In college it was normal to see “sexy schoolgirls” on Halloween. And goodness did I want to be a sexy schoolgirl on Halloween. And yes, I COULD still be a sexy schoolgirl on Halloween (or any holiday, really) but… that look isn’t really ME, if you know what I mean. If I had the confidence then that I have now, then yes I would have totally been a sexy schoolgirl, but I wasn’t ready to be who I am back then.

I don’t have any regret or misgivings about my gender identity or the decisions I’ve made. I do wish I had the perspective and courage then that I have now.

Love, Hannah

P.S. On the plus side, I couldn’t afford a beautiful floor-length gown when I was twenty but I can now, lol.

5 thoughts on “It’s Never Too Late

  1. I wish everyone felt free to dress however makes them feel comfortable, happy, strong, beautiful, glamorous, fun – whatever it is that clothing and style means to them. It’s so unfortunate how we feel the need to box and confine people with something as personal as how they express themselves, which doesn’t affect anyone other than the person choosing how to dress. I hope it’s okay to post this here, I did a podcast on my friend Charlie, who was so beautiful and dressed in diamonds and tiaras – and he taught me to be fabulous and comfortable in my skin. It’s a tribute to him, and how sad it makes me when people don’t accept others as they are, as I learned his family hadn’t accepted him (after he died). https://creatingsafeschools.com/2022/04/07/my-friend-charlie-a-tribute-and-a-cautionary-tale/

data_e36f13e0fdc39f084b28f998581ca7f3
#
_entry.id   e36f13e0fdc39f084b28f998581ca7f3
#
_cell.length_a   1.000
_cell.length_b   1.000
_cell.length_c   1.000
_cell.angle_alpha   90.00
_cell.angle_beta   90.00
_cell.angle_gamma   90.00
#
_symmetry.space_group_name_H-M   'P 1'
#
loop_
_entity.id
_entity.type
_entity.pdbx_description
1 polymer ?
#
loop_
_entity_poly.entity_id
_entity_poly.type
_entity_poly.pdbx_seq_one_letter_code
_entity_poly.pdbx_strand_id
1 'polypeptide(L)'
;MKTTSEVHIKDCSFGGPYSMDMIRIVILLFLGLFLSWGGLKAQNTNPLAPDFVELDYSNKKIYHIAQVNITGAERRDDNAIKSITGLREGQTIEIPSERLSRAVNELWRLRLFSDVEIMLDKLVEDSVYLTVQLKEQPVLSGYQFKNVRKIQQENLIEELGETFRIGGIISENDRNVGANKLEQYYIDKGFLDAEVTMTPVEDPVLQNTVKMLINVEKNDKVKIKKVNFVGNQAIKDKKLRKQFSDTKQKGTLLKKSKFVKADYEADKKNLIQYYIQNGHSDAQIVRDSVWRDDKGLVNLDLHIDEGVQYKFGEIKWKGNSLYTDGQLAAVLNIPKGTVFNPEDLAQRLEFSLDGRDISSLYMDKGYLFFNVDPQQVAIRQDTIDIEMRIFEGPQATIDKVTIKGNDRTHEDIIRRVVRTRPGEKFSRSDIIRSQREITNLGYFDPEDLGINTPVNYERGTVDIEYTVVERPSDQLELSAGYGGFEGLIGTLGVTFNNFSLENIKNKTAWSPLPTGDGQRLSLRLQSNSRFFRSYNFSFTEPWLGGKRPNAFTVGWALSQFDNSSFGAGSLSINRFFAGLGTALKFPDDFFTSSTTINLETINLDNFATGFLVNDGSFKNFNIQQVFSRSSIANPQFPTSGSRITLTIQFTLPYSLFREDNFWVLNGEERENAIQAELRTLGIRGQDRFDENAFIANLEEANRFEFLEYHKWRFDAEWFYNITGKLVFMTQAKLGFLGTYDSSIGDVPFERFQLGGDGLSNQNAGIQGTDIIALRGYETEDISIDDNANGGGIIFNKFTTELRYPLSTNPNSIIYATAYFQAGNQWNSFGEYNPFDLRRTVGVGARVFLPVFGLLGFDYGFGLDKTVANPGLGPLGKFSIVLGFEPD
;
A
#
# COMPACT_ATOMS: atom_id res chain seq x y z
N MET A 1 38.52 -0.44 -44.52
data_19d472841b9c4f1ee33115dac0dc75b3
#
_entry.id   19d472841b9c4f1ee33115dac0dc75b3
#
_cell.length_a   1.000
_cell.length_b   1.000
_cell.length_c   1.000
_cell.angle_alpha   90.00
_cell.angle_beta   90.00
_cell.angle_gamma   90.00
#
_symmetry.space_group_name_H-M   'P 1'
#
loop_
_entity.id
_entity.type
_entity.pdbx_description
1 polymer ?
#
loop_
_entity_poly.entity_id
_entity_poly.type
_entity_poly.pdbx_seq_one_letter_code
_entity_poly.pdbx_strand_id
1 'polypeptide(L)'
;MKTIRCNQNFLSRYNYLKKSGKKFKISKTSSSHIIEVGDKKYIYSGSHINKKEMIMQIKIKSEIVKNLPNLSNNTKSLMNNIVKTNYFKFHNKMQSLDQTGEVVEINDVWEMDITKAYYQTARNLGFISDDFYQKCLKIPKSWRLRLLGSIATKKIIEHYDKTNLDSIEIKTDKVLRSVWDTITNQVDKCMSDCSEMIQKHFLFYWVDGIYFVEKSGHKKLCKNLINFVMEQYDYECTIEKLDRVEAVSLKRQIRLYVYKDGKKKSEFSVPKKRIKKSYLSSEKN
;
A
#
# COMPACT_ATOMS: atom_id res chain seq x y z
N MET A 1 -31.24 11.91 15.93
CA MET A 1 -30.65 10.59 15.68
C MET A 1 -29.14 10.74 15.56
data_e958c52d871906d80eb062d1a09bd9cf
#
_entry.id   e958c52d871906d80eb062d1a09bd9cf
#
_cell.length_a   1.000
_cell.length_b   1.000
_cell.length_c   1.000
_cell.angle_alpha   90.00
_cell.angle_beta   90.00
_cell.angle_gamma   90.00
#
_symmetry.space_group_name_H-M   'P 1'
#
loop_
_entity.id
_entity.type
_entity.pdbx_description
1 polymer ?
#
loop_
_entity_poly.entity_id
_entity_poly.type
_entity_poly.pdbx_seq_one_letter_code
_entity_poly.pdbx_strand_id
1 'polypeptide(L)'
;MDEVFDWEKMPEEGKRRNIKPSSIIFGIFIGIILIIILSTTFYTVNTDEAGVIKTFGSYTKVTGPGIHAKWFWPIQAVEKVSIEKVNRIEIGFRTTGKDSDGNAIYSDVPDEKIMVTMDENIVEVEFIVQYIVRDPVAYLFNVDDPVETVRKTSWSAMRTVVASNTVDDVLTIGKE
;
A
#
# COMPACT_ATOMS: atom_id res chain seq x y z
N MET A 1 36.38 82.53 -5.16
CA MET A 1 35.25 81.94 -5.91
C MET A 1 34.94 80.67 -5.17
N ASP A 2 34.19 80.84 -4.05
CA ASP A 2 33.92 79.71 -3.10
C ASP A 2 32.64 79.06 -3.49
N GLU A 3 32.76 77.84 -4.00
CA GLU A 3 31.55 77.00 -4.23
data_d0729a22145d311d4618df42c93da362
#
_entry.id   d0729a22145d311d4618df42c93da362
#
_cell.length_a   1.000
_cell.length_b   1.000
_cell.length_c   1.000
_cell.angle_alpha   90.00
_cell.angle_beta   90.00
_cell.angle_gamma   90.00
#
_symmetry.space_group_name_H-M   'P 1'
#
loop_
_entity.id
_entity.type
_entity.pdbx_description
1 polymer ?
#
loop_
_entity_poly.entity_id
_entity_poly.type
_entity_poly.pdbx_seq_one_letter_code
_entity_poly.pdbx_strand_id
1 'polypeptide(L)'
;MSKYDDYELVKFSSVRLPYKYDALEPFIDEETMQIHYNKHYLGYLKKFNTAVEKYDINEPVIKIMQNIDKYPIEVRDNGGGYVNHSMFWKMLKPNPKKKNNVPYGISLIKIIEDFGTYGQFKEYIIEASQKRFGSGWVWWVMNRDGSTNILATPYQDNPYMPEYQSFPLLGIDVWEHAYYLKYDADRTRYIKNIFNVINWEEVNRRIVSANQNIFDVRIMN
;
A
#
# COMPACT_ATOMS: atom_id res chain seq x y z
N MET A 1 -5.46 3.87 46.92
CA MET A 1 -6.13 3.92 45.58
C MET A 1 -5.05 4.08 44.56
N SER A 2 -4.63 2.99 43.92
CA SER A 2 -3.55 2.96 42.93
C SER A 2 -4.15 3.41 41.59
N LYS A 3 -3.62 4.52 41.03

Liked by 1 person

  2. Well let me just say as someone who’s gender fluid and works for an open an diverse company I do dress feminine many days
    I don’t wear dresses to work or skirts but I do wear makeup and jewelry and almost always gender neutral female clothes
    So yes I do wear whatever I want and it is freeing
    Sure I get a few looks and most likely talked about behind my back but I’m 61 now and I really don’t care,
    I am who I am and will not look back

    Like

  3. I often look back at what I might have done, but more often my regrets derive from the real life consequences of some impulsive and ill-advised choices and actions. Wistful thoughts of what might have been don’t merit regret. We have only so much time and most often we must live within circumstances beyond our control. But we cannot undo the consequences of bad choices and destructive acts. At best we may learn from such regrettable episodes.

    Like